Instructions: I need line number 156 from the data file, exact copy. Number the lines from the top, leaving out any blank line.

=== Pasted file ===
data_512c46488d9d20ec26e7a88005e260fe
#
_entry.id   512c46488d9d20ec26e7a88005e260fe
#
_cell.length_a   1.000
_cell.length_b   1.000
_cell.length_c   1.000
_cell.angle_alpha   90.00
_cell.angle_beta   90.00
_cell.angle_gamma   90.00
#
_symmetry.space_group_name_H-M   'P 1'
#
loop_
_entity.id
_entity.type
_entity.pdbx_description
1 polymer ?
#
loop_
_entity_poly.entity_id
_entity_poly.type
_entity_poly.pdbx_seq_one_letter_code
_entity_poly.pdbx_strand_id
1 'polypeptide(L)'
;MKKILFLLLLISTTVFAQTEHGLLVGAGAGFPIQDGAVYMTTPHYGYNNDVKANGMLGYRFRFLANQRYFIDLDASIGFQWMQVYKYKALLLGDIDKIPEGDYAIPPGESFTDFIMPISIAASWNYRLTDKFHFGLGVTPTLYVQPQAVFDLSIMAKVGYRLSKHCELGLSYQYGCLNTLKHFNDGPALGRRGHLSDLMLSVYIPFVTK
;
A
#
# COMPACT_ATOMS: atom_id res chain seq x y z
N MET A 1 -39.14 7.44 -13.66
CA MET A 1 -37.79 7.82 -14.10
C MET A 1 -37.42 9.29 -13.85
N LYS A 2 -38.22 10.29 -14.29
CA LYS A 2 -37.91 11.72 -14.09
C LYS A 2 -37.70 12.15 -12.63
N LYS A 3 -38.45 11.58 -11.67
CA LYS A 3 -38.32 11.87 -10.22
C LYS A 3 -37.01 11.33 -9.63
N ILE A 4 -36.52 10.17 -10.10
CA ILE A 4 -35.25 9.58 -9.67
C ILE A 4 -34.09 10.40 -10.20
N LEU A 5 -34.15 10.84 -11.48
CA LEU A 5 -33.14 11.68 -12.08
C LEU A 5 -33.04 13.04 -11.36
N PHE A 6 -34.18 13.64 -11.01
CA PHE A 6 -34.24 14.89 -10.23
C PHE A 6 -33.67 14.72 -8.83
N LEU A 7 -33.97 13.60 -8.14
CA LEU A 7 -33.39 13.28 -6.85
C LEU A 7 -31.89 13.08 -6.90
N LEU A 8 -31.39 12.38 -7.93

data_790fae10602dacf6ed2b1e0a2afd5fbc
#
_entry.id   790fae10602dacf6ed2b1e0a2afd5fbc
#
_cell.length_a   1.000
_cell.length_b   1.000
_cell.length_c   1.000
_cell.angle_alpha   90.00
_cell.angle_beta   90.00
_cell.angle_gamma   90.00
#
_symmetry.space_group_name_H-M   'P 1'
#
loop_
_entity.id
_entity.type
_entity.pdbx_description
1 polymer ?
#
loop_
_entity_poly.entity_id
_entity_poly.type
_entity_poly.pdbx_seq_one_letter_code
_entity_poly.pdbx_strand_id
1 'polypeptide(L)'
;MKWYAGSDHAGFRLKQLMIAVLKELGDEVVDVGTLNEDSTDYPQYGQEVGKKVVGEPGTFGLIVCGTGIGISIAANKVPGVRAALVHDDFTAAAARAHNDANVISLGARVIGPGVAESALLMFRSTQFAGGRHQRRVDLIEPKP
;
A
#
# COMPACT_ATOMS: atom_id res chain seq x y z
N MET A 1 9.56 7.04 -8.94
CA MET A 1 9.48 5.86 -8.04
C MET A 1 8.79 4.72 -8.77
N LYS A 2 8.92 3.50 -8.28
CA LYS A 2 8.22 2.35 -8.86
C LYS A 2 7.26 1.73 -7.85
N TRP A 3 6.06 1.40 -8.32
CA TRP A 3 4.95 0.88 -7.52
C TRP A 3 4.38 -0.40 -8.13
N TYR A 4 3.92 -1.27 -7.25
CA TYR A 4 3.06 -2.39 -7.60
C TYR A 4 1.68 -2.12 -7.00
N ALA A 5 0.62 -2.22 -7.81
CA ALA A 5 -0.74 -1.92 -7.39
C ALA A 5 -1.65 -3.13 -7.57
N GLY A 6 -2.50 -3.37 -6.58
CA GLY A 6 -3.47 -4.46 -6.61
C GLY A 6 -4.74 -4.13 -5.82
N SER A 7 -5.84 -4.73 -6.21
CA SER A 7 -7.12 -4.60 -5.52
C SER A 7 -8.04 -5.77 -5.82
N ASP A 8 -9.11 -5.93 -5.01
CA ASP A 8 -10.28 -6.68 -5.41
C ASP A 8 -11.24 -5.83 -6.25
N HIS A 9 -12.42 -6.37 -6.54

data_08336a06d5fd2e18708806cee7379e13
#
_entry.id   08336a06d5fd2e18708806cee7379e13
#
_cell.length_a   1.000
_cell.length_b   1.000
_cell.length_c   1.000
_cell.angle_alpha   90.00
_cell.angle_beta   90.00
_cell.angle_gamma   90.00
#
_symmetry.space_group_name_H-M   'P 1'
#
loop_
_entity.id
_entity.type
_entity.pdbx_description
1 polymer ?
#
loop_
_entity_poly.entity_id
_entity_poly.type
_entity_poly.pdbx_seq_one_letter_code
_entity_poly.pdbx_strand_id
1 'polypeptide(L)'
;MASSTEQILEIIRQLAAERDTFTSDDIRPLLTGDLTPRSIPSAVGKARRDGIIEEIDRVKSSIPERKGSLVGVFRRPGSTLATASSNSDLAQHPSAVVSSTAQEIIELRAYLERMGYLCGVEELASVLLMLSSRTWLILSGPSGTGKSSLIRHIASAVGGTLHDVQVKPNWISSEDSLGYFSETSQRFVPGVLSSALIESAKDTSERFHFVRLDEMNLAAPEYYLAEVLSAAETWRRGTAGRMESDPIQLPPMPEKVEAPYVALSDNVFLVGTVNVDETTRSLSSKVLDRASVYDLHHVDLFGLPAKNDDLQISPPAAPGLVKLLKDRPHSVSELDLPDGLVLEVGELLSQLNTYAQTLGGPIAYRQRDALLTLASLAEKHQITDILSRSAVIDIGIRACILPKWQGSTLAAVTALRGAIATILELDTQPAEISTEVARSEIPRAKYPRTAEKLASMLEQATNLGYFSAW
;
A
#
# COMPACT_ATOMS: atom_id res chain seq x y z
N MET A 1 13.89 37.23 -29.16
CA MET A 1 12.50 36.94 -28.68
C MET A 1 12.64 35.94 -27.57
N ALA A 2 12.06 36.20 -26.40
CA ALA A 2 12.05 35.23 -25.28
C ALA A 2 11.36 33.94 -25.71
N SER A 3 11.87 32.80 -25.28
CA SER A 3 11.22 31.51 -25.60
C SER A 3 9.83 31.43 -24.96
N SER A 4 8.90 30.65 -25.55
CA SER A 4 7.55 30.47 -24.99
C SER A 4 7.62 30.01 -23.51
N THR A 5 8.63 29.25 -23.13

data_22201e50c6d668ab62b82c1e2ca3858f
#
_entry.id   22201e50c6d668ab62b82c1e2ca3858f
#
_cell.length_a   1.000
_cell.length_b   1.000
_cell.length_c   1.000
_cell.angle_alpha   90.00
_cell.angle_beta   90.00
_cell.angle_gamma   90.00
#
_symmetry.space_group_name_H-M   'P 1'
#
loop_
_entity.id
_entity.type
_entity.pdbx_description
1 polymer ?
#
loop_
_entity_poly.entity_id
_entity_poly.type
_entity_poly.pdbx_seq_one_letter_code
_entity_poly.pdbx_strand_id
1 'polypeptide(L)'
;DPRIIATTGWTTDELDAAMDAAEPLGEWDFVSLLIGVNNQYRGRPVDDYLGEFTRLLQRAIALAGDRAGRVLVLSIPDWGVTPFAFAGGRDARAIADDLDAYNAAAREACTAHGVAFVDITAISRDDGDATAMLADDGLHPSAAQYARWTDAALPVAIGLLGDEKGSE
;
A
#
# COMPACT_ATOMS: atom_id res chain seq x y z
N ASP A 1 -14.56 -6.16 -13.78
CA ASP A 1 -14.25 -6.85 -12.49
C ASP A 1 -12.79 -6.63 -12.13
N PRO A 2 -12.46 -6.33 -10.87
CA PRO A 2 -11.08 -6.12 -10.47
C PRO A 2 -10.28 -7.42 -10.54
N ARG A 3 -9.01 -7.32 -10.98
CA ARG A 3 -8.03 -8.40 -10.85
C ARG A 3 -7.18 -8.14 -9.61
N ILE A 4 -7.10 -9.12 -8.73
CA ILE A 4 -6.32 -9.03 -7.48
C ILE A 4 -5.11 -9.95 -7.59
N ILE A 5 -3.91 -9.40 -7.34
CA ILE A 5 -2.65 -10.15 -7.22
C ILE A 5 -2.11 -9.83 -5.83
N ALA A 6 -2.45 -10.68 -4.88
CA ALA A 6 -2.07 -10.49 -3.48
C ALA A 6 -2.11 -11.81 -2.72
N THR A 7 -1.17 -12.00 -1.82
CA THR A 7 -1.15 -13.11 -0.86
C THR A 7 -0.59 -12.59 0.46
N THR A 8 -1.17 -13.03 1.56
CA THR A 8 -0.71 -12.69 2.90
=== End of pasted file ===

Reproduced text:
_cell.length_b   1.000